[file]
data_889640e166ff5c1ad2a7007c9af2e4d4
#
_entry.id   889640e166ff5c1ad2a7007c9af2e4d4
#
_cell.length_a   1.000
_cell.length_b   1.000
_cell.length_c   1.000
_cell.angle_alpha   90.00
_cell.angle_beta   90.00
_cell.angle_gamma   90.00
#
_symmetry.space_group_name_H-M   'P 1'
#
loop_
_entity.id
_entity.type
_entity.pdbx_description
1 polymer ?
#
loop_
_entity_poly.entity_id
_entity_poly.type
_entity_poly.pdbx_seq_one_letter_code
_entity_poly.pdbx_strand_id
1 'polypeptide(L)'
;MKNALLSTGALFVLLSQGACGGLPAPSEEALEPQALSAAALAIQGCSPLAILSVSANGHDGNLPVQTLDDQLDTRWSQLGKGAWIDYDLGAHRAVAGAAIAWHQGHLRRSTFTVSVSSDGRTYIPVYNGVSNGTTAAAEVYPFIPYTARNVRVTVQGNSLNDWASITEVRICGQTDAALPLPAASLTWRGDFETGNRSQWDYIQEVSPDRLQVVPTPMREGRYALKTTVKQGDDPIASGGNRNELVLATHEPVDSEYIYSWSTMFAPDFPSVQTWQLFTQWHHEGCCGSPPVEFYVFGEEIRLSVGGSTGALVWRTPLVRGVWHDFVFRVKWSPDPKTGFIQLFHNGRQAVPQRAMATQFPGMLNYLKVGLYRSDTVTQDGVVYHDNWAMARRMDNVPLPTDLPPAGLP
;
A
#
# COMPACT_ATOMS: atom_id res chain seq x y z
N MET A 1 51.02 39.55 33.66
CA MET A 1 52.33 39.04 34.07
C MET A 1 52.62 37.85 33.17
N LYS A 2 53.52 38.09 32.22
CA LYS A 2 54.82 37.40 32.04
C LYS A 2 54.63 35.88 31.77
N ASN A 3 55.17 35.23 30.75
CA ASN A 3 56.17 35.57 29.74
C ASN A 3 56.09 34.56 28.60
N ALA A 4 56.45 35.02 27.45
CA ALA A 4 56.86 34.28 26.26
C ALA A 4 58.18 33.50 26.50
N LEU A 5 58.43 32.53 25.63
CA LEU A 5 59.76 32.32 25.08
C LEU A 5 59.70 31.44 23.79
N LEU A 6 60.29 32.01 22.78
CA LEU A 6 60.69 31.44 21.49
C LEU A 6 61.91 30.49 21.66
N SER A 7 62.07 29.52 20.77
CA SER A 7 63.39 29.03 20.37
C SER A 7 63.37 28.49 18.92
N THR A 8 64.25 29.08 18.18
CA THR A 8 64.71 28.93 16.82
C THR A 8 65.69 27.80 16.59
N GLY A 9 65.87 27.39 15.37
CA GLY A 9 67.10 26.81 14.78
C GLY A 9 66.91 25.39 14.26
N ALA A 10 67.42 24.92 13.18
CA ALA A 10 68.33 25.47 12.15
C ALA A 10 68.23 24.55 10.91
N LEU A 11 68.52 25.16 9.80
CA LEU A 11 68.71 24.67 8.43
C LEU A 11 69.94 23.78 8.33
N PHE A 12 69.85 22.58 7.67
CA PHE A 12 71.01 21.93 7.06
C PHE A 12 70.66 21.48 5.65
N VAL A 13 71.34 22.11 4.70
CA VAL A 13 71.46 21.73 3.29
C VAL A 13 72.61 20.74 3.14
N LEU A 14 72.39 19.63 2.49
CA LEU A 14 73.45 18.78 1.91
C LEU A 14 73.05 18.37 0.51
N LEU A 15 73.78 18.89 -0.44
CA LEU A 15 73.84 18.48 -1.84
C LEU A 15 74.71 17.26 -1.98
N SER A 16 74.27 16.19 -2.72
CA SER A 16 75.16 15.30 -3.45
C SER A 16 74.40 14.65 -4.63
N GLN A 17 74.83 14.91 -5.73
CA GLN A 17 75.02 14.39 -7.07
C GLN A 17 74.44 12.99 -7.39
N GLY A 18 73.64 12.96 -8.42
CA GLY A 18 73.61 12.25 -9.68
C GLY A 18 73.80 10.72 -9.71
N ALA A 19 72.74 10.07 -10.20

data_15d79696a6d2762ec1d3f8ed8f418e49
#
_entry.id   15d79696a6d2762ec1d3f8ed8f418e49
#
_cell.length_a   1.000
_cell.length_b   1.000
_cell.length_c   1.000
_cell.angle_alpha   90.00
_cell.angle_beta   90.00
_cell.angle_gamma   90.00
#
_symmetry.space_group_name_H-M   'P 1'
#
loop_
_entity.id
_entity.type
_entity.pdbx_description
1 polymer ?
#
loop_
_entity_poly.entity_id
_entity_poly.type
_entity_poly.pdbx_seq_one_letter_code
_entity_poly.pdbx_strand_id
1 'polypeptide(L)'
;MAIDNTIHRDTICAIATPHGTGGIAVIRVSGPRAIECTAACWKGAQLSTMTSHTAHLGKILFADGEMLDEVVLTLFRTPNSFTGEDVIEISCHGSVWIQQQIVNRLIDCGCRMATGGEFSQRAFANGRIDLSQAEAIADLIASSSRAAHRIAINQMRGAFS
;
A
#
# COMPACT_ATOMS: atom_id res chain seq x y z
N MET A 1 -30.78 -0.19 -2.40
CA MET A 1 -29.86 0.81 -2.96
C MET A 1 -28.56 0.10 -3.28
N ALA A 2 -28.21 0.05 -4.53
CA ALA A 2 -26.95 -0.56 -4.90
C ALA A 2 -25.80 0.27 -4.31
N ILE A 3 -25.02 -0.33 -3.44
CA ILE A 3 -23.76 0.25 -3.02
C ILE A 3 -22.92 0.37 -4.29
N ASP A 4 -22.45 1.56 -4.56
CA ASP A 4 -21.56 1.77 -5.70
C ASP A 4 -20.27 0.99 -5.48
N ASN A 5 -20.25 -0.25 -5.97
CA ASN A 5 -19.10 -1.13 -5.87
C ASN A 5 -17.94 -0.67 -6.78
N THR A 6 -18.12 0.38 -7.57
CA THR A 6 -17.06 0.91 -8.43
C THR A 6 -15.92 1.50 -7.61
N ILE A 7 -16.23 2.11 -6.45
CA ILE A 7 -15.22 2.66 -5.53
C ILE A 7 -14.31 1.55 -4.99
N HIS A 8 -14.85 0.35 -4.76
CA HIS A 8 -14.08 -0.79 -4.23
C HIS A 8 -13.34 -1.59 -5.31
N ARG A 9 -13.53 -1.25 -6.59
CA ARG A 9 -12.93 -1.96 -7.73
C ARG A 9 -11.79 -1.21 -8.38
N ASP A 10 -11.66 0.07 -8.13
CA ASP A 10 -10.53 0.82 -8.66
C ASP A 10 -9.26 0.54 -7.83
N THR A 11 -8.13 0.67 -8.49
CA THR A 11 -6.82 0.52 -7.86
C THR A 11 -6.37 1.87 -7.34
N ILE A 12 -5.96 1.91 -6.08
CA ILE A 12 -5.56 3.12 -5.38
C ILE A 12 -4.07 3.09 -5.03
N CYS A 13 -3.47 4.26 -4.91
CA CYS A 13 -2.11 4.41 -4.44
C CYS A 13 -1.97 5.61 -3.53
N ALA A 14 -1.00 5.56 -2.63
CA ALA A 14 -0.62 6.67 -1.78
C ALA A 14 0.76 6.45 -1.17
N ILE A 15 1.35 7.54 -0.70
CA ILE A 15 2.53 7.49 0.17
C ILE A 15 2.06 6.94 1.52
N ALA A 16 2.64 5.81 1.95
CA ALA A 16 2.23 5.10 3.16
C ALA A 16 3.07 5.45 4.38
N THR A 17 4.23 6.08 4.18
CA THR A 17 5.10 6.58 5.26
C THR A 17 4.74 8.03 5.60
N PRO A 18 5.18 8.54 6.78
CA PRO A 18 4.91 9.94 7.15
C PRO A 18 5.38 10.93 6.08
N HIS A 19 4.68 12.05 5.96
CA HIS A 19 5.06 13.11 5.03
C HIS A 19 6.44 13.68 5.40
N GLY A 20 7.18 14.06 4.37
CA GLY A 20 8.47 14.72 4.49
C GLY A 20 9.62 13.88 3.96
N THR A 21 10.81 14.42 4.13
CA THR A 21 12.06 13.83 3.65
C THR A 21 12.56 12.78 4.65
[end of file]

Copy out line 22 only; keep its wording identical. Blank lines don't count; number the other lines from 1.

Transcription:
_entity_poly.type